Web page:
Day 3, Part 1 – Blencathra ascent
We had a few options for our short day, one was to go out-and-back to Great Gable from Honister but to avoid looking at the same scenery twice, and we instead drove up to Threlkeld (Kenny Stuart’s homestead) and parked at the Blencathra Centre to do a loop of the fell which shape distinguishes it as one of the most spectacular of the Lakes. At 868m elevation at the highest of its six peaks (Hallsfell Top), Blencathra compares well to other Lakeland fells.
Our route would be much different from one taken during the Bob Graham. Last time we visited the Lakes, Aoife and I went up nearby Skiddaw. From here, the Bob Graham Round requires you to venture north-east to Great Calva before trekking back south over Wainwright’s least favourite summit “Mungrisdale Commons” (633m). Perhaps this fact, or the fact that the fell has a prominence of only 2m and is an outlier of Blencathra, it is not counted as one of the 42 peaks you must complete. Likewise, we had no interest in going there today but instead used the Harvey’s Lakeland North map to plot a more interesting traverse.
We selected a direct path from the Blencathra Centre to the summit of Blease Fell at 804m, the westernmost of the tops. Climbing gradients gnawed savagely in weary bones and would make for marvellously challenging training. Grass and fern-sprayed slopes receded in favour of rocky zig-zags and before we knew it and then we strode the “Saddleback”: a lovely broad ridge unfortunately covered in thick mist (seeing a trend here?).
Ordnance Survey maps used to refer to the mountain simply as “Saddleback” until Wainwright managed to re-popularise its older Cumbric name. Good that he did for “Blencathra” vies with Glaramara for the title of most elegant name in the district.
Rocky crags were ever-apparent on our right but the misty surroundings never too desolate with plenty of hikers abounding. As on our earlier hikes, we outpaced anyone we met, showing that running is great cross-training for walking up hills! The burn in muscles and good heart rate experienced when walking fast up steep slopes can only transfer well to hill-running and I was surprised how, despite battered quads and calves from Snowdon, every day made me feel a bit stronger on the climbs. As Matt Fitzgerald writes in his new book “Run by Feel”: “Research has shown that the human brain uses the same motor neurons to run or to walk briskly on steep gradients. In other words, when you crank the treadmill incline up to 12-15 percent, running becomes walking and walking becomes running.” (Fitzgerald 2010, p. 203). Surely this means a walk in the fells will do, and all that without the impact of running, so my planned “rest week” stayed intact…
Day 3, Part 2 - Blease Fell, cone of Blencathra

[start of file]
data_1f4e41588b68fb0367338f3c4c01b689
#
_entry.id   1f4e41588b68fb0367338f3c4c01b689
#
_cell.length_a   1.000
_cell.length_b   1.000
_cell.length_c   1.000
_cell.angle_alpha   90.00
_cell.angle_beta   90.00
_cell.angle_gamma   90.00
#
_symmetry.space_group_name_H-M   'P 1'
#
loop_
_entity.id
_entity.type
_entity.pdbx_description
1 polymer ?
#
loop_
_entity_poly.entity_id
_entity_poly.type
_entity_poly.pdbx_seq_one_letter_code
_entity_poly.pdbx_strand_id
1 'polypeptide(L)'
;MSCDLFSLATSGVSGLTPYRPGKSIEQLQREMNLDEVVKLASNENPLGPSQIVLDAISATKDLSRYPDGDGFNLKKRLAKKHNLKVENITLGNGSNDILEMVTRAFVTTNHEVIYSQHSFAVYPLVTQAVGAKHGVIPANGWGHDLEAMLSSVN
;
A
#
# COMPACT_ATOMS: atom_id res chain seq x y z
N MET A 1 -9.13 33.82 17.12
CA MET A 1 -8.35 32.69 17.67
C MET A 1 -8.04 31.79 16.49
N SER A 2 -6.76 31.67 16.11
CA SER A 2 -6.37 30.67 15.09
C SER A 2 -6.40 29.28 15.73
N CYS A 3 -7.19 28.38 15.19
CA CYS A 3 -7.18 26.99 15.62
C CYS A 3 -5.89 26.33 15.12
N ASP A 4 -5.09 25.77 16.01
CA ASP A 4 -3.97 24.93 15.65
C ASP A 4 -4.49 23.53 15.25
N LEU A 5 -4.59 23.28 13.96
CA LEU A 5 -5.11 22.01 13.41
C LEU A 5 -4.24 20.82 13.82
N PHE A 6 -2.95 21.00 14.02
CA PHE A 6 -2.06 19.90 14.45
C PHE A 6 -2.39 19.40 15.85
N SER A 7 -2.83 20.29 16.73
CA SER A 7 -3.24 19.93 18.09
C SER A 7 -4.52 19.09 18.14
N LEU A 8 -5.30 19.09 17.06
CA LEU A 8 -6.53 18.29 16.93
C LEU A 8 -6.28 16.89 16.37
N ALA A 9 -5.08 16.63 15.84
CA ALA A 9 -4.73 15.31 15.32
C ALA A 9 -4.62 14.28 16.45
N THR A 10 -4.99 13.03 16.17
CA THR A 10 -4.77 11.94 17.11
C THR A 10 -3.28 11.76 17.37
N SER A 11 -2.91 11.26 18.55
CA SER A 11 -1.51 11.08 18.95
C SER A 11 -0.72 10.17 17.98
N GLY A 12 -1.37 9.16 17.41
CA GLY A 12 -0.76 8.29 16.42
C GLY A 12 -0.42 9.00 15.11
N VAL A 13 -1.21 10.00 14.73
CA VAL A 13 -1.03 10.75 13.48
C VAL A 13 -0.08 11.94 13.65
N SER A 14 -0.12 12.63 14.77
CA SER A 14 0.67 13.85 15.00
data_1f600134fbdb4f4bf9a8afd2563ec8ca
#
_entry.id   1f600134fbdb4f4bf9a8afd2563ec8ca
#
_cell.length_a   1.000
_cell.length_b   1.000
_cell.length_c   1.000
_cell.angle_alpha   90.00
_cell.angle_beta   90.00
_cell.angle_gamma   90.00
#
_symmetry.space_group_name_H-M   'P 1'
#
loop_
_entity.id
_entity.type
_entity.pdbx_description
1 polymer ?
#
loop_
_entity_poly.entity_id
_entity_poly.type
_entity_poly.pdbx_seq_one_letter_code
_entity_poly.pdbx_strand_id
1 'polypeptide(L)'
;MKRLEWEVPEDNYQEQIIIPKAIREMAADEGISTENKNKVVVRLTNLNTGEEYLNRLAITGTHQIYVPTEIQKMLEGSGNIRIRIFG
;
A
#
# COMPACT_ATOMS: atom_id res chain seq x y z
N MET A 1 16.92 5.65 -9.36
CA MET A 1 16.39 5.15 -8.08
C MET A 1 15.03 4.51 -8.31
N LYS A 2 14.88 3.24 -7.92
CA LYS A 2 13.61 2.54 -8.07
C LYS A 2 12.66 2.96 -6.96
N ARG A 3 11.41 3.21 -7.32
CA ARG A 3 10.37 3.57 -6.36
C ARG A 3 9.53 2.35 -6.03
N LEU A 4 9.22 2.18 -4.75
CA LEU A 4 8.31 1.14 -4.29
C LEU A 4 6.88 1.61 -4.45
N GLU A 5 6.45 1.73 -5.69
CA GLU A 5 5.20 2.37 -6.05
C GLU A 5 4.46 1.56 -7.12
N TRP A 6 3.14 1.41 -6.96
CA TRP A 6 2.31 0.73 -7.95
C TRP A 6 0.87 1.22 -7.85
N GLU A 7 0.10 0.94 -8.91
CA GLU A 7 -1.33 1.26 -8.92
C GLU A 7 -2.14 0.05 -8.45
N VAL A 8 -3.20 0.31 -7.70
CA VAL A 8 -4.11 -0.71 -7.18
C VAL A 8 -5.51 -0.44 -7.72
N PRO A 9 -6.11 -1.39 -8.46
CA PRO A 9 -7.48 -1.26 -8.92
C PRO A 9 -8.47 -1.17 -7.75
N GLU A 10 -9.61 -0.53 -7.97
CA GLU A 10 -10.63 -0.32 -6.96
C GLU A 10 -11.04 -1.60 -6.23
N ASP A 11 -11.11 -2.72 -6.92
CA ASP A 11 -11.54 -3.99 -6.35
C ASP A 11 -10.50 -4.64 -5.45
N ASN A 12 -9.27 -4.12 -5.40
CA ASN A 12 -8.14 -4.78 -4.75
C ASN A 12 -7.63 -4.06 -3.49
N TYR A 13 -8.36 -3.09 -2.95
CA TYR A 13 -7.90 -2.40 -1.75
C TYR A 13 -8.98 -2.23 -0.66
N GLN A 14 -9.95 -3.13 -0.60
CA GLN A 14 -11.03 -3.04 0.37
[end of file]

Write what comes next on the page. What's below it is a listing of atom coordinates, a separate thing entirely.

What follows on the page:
Once on the summit, we felt ourselves engulfed by steep crags. In fact, the path down to Threlkeld, used during the Bob Graham, passes straight between the southern crags over rocky terrain. In the mist and without local knowledge (and Wainwright’s books at this stage!), we plotted a different course down on the south-side of Scale Tarn.
Our intention was to avoid Sharp Edge, the most impressive of Blencathra’s ridges, but with my limited mobility and the mist and wind, we preferred the “easier option”. Harvey’s map depicted our path as fading eventually and a trek over rocky grassland to a lower path being necessary. We did this without incident despite the lack of visibility but were disappointed when we realised that the upper path continued downwards perfectly fine as conditions grew clearer further down.
Coming down the gradients were quite steep and plentiful wet slabs and loose gravel had us concentrating plenty. Looking around, as always in the lakes, rock buttresses were the order of the day. Then Scales Tarn revealed itself below with the ominous Sharp Edge ridge rising behind hit, and our route choice felt suddenly vindicated. You assume you’re down and dusted by the time you reach the tarn, but plenty of descending still awaited and as with all Lakeland paths, plenty of streams to cross.
Unlike in Wicklow, they don’t erect tame bridges but rather you have to jump strategically placed rocks. Great fun! (At least until Aoife took a tumble doing this on our last day out!). Indeed we enjoyed coming down the initial grassy trail from Scales tarn so much we almost overshot our right turn and were heading towards Souther Fell (522m), the final summit of the Blencathra fell race.
The rest of the hike consisted of contouring the lower ramparts of the fell where ferns grow plenty. A good four hours had passed in total we found ourselves back at the Blencathra centre. Aoife had been particularly impressed with this straightforward journey and the Blencathra Fell Race must be word a try. I’m not familiar with the finer details, but this race allegedly starts in Mungrisdale in the east, going up the ridge of Bowscale Fell (702m) before hitting Blencathra from the north and returning to Mungrisdale over Souther Fell (meaning our descent route most likely took in large parts of the race descent).